My kids would be the first to tell you that I’m hopelessly out of touch with today’s music and that’s probably ok with me, because I still can’t figure out how a ‘room without a roof’ makes Pharrell Williams happy.
Changing the perception---
I thought it was interesting that Ron Baker sent a draft evaluation to the NBA, league executives returned it recognizing him as a likely second round pick, so he’ll return to school. The point is that Gregg Marshall is producing pro talent. Cleanthony Early is a likely first round pick, Baker is likely to follow and that could just be the beginning. Of course, consistency is the mark of any great program, but I’ve got to tell you---I’ve known few people as perseverant as Gregg Marshall.
Shocker faithful can’t help but be a little whimsical about Kentucky playing in the Final Four; it might help lessen the pain for some, for others it may be a cruel reminder of what could have been. I agree that Florida is still the team to beat, but it’s an intriguing quartet.
Four seniors make this team a throwback to the years before the ‘one and dones’ in college hoops. As such, they’re the most career battle-tested group of the lot (although Kentucky has had the toughest tourney ride). Along with Wisconsin, this is the best defensive group in Arlington and they may be the toughest, but they’ve been beaten by both Wisconsin and UConn. Granted, that was back in November when teams are still trying to find themselves, but you can bet Kevin Ollie has reminded his team of it.
I’m not sure that Billy Donovan gets his due as one of the great coaches, but if he wins this weekend he’ll become one of just six coaches to have won at least three national titles. Add to the equation that Donovan is just 48 years old and you wonder just how far up the ranks he can climb
Shabazz Napier might be the player of the tournament. I didn’t even think UConn was going to get out of the opening round against St. Joseph’s (which had the Huskies beaten until allowing the game to slip to overtime where they lost), but here they are . It’s odd; UConn always looks like they belong in the Final 4, even in a year when no one was picking them. That has everything to do with former coach Jim Calhoun and the three titles he won with the Huskies, which still are underappreciated for their prowess, just as they are again this weekend.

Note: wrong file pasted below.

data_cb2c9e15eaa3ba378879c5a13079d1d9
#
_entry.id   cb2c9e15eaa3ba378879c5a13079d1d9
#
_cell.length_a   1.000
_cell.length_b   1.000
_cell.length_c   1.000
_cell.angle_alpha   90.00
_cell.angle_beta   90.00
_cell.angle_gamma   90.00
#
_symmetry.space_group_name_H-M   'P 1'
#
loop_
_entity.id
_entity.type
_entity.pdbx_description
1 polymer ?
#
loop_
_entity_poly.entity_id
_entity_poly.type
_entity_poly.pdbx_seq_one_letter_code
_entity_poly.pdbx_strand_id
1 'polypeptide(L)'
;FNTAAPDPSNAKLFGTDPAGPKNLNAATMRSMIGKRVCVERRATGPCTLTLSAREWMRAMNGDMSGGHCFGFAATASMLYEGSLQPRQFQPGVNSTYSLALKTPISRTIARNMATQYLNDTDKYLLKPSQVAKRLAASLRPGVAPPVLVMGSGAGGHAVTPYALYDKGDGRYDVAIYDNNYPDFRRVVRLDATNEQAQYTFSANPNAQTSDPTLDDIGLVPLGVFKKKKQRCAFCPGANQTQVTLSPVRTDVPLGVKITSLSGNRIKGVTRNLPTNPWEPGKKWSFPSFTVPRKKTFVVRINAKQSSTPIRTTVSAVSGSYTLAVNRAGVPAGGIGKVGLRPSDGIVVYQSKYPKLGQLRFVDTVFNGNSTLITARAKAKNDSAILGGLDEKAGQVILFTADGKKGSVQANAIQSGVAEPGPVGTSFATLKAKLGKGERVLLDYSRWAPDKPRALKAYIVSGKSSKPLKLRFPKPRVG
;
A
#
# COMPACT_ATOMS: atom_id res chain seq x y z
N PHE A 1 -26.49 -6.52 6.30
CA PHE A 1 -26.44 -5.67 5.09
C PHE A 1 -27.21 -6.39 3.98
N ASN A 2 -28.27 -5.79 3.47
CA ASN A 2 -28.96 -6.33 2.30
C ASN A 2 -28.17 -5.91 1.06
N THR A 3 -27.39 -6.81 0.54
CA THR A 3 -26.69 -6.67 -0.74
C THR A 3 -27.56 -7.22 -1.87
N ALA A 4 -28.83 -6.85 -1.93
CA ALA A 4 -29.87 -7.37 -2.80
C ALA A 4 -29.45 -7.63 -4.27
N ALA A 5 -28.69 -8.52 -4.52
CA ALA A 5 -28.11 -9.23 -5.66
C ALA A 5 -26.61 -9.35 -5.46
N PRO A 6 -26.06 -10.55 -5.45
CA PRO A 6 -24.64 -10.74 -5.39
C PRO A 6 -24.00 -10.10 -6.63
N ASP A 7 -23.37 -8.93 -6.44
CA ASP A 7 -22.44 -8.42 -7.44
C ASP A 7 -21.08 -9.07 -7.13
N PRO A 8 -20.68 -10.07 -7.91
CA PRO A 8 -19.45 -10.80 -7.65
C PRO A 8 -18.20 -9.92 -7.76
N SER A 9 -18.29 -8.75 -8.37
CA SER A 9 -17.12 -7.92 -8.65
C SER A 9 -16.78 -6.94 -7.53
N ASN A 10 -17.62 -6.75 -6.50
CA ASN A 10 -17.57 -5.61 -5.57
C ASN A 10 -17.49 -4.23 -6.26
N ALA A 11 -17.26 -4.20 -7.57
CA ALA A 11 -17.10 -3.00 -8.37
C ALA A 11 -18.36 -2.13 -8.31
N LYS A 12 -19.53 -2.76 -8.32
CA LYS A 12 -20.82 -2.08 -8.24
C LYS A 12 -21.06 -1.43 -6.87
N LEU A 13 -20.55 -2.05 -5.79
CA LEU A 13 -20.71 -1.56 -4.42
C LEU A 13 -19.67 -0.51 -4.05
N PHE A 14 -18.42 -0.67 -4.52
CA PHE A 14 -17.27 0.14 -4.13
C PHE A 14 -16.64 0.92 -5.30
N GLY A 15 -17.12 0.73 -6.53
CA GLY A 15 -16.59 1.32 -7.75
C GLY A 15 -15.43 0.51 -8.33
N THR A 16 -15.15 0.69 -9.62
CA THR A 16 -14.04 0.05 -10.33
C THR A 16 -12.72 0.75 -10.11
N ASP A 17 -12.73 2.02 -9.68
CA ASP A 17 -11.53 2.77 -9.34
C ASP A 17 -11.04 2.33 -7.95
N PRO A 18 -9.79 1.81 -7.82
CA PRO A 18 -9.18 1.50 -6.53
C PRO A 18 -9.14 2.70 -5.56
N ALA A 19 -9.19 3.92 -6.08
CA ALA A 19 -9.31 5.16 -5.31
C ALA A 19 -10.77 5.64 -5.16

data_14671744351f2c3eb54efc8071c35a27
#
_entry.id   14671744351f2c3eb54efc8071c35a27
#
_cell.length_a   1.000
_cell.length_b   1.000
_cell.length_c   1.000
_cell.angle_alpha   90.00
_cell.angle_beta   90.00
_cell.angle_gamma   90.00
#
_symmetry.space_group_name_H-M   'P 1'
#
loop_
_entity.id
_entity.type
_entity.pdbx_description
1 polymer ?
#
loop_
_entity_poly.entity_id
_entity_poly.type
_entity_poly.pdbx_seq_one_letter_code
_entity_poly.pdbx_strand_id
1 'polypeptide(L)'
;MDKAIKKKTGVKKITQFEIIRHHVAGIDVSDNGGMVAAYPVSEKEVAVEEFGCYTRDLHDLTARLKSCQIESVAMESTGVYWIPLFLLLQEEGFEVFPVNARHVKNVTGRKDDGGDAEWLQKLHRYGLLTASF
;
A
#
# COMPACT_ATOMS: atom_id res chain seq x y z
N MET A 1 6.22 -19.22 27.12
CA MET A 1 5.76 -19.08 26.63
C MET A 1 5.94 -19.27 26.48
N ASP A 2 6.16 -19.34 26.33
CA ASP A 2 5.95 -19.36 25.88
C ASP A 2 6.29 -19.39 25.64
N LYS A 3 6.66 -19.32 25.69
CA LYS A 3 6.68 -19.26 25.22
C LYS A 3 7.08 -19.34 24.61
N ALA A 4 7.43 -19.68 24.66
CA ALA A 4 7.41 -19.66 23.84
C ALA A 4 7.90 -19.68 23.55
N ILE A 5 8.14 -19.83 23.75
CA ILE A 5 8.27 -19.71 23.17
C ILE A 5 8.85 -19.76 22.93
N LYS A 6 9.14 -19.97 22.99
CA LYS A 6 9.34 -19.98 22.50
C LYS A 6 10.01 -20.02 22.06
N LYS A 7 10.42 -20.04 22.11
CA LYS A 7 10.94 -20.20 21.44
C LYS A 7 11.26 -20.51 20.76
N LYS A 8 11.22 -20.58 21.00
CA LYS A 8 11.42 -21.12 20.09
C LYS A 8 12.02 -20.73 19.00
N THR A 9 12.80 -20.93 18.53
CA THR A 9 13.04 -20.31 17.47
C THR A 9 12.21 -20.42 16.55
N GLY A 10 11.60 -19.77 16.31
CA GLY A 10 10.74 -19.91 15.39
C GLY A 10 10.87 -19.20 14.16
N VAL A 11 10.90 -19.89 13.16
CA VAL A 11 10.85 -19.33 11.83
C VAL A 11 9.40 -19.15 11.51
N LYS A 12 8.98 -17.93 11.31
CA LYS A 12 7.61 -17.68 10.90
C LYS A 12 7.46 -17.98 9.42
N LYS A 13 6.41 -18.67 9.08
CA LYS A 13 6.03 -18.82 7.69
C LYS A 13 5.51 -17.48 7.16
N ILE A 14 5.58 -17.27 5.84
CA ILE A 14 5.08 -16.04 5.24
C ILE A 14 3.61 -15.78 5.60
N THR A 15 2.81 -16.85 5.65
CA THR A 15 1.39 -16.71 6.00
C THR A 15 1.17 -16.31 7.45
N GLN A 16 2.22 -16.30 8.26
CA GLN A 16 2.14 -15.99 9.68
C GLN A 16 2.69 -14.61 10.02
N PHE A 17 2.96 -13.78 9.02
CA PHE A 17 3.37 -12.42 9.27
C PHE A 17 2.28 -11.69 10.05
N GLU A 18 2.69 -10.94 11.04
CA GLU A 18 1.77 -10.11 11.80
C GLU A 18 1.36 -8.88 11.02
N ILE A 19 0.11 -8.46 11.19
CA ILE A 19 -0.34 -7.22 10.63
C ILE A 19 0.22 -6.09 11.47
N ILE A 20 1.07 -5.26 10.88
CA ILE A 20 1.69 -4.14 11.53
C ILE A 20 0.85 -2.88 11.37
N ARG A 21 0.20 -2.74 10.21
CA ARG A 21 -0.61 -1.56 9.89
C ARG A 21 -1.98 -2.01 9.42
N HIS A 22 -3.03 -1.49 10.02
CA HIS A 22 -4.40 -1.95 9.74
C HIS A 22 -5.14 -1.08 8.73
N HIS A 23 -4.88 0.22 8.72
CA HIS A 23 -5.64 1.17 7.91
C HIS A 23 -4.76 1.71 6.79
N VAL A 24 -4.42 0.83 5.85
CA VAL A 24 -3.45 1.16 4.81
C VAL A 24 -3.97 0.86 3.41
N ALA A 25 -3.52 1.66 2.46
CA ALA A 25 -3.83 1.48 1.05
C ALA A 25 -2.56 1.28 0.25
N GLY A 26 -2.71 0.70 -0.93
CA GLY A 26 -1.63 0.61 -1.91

The Wildcats are in position to win their second title in three years because John Calipari is one of the best coaches in the country. His act is sometimes viewed with a jaundiced eye, but the man can recruit and he can coach those recruits up. Calipari spent all season trying to figure out how to get this group of McDonald’s All-Americans to play together. He didn’t just wish for it to happen—this is a group that’s evolved from trying to create individual mismatches off dribble penetration to a team that runs really good disciplined sets. Getting such talented young players to buy in is Calipari’s magic.
I’m not so sure this isn’t the team I’m pulling for. Bo Ryan gets a bad rap for playing uninteresting basketball, but that hasn’t been the case with this team. Frank Kaminsky has been a seven foot revelation in this tournament with his quickness and the Badgers live up to their nickname on the defensive end. With Napier and Ryan Boatright at UConn, Scottie Wilbeken and Michael Frazier at Florida and the Harrison twins at Kentucky, Wisconsin doesn’t have the backcourt headliners of their rivals, but all three guys are tough, steady upperclassmen.
UConn appears to be the odd man out, which, I’m sure, is fine with them. I do like Florida’s weapons and seniority; I think the Gators win by nine or better. As for Kentucky, the big question is whether or not they’ll continue to shoot the ball as they have over their last three games. I’m going to take Wisconsin in a very close game, which should make their fans as happy as a room without a roof.